By Jenessa Connor
A contrast bath (or contrast water therapy) is a technical term for a hot bath, followed by a cold bath, followed by a hot bath, then a cold bath (repeated for about 20 minutes). This recovery modality could be more advantageous than just an ice bath if you're looking for serious recovery benefits, like reduced inflammation, pain, and swelling.
Contrast bathing — a stark contrast to the usual suspects like protein powders — isn't for everyone. But, if you're feeling adventurous and can handle a few minutes of chilly discomfort, consider taking the plunge.
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Besides inducing teeth-clenching and the occasional expletive, contrast bathing, or switching between hot- and cold-water immersion causes the body's blood vessels to alternate between vasodilation (a relaxation and opening of the blood vessels) and vasoconstriction (a reduction in the space inside the blood vessel).
The idea is that the repeated opening and closing of the vessels creates a pumping effect that helps bring fresh, oxygenated blood to the body's tissues while flushing out waste products, thereby reducing swelling, inflammation, stiffness, and discomfort.
“Contrast baths are an excellent way to reduce inflammation and speed up the healing process," says Steve Hruby, a Doctor of Chiropractic and founder at Kaizen Progressive Health in Scottsdale, Arizona. "They can also be helpful in reducing soreness and improving range of motion."
For such a simple and accessible therapy, contrast baths offer a variety of research-backed benefits.
1. Reduced soreness
As previously noted, contrast baths may help with delayed onset muscle soreness (DOMS), a painful exercise-induced condition that can hamper athletic performance. But research shows that contrast baths may also be helpful to non-athletes with everyday aches.
Contrast baths may also help reduce injury-induced swelling, which can be painful and inhibit mobility. A study involving participants with ankle sprains found that using contrast baths three days after incurring their injury helped reduce swelling better than heat therapy.
In one study published by The Journal of Strength and Conditioning Research, a group of recreational athletes performed a leg workout designed to induce DOMS. Following the workout, one group rested for 15 minutes while the other engaged in contrast water therapy.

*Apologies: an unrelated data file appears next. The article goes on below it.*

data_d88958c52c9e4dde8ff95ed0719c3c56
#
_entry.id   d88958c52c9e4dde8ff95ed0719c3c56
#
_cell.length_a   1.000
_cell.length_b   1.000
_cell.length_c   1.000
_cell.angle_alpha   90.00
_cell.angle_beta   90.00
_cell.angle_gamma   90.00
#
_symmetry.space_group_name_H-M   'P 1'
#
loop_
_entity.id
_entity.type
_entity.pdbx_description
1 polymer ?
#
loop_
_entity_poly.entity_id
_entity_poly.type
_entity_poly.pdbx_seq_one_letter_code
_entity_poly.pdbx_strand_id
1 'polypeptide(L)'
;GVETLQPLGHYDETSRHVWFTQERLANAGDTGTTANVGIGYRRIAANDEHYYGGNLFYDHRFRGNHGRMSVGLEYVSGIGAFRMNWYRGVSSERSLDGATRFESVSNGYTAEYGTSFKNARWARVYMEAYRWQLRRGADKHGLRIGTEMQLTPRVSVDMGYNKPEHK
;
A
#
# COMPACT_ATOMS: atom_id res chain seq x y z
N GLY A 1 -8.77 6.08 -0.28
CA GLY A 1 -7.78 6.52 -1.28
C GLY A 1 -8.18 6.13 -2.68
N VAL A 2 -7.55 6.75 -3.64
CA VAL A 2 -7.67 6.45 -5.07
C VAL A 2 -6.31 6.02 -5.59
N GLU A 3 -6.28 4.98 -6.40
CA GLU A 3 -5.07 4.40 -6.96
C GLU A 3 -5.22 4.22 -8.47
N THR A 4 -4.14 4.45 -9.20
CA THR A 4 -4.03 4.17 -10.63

According to the study, “Contrast water therapy (CWT) was associated with a smaller reduction, and faster restoration, of strength and power... as opposed to passive recovery."
Evidence that contrast baths boost immunity is still mostly anecdotal. However, one study found that people who engaged in daily contrast showers took significantly fewer sick days from work than those who did not.
A contrast bath requires two tubs, pools, or bodies of water:
Just how cold and hot depends on what's available to you (and what you can personally tolerate), but the protocol for most scientific studies includes a hot temperature of 100 to 104 degrees Fahrenheit and a cold temperature of 46 to 50 degrees Fahrenheit.
“There are many ways to do a contrast bath, but the basic idea is to alternate between hot and cold water," says Hruby. “I typically recommend starting with two minutes in hot water, followed by one minute in cold water. You can repeat this cycle for up to 20 minutes."
While contrast baths are often associated with full-body immersion, you can also soak just an inflamed body part or injured area, like a hand or ankle. Depending on the injury or condition, your treatment provider may also recommend performing some gentle exercises or movements while the body part is submerged, like flexing the ankle or opening and closing the hand. Depending on the condition or the severity of the injury, contrast baths can be done daily or multiple times per day.
Where can you take a contrast bath?
Some training and physical therapy facilities are outfitted with tubs designed explicitly for contrast baths. Still, you can create a similar experience with a cold lake or unheated swimming pool and jacuzzi or hot tub. If you don't have access to multiple bodies of water, try contrast showering in your own bathroom by following the same hot-to-cold contrast bath ratio — just turn the dial back and forth from hot water to cold water.
There's no special water requirement for contrast baths; plain H2O from your tap will work, as will chlorinated pool water or salty ocean water. The most critical variable is the temperature. As stated above, you want your cold water to be between 46 and 50 degrees Fahrenheit (it will feel uncomfortably cold!) and your hot water between 100 and 104 degrees Fahrenheit.
It's important to note that contrast baths are not recommended for people who have open wounds or are hypersensitive to cold temperatures. And if you have any medical conditions, it's crucial to check with your doctor before trying a contrast bath.